A new concept of tourism

Emanuele Dal Carlo, founder of Fairbnb

Photo: Emanuele Dal Carlo

According to the World Tourism Organisation, international travel is expected to reach two billion by 2030 and three billion in 2050. To date there are no less than 98 destinations (in 63 countries) where problems related to holiday rentals have been reported.

It is a problem for which a new word has been coined: in 2016, to identify the phenomenon, a journalist from the tourism magazine Skift first used the term overtourism: a mismanagement of numbers, which often results in an unresolvable conflict between tourists and residents.

Lack of accommodation

In Spain there have been protests in many areas including Mallorca, Barcelona, Malaga and the Canary Islands among others, with local people angry in particular about the lack of rental accommodation at a reasonable price.

Fairbnb offers a solution which gives both travellers and locals the opportunity to participate in a more responsible and sustainable tourism model by supporting social and ecological projects for the local communities.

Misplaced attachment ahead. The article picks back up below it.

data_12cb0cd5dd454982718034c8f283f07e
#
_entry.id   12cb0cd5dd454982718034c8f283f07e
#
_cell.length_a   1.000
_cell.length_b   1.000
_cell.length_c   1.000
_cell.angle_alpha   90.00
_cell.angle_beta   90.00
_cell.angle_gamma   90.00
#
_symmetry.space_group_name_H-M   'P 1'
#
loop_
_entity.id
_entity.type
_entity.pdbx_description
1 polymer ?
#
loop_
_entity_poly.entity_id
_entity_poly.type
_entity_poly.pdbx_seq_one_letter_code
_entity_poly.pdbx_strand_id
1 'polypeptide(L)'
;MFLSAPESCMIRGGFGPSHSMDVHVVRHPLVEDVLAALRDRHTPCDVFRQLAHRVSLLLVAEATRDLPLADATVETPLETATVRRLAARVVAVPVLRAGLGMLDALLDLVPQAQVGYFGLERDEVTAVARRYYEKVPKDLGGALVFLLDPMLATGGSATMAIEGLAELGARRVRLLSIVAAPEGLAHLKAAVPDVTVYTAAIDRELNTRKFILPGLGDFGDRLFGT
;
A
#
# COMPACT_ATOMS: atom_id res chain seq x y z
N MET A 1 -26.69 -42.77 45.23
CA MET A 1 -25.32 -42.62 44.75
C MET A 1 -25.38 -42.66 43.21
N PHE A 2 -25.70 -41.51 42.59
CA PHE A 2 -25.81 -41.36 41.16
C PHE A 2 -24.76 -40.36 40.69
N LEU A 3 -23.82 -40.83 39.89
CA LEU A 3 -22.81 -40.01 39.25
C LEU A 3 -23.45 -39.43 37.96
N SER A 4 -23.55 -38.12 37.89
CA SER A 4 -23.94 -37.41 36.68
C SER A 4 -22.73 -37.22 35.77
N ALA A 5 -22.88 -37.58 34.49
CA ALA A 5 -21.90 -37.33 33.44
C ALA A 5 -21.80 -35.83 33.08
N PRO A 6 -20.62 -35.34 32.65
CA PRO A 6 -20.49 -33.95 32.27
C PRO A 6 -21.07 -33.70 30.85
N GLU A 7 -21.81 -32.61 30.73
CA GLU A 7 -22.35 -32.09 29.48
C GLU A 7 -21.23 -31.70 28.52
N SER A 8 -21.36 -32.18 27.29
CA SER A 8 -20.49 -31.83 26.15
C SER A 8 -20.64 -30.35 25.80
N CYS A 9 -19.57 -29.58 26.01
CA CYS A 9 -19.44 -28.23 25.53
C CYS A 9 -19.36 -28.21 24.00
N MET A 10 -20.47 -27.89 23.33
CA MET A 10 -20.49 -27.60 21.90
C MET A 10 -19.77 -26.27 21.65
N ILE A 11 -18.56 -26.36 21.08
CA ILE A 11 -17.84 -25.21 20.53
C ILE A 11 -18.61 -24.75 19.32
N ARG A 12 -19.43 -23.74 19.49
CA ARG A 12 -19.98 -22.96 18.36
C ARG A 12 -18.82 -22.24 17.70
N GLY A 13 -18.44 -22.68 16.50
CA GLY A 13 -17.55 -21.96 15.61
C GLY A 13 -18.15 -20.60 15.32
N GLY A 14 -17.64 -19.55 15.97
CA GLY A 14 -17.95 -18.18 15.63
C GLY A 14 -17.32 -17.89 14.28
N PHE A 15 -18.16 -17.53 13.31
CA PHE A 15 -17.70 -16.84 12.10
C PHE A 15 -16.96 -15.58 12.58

Ethical tourism

Fairbnb.coop is an alternative platform that is well established in Italy where the idea started, brainchild of Italian entrepreneur, Emanuele Dal Carlo, it is trying to create a model for “ethical tourism” that doesn’t price residents out of their area.

Venice, for example, has been in the news lately with the imposition of a tourist tax in an attempt to limit numbers. Fairbnb says that holiday apartment owners must already live in the city themselves, and that a host can only list one second home on their platform. A host on its platforms could in fact own 20 properties in Venice, but only one can be let to tourists, while the others must go on to the regular rental market (source: The Times Property newsletter).

Fairbnb redirects 50 per cent of its net commission to community projects. This way, your travels contribute directly to the sustainability and well-being of the communities you visit. Could this be a more sustainable model for holiday rentals in over-saturated areas like the Costa del Sol?

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Written by

Kevin Fraser Park

Kevin was born in Scotland and worked in marketing, running his own businesses in UK, Italy and, for the last 8 years, here in Spain. He moved to the Costa del Sol in 2016 working initially in real estate. He has a passion for literature and particularly the English language which is how he got into writing.

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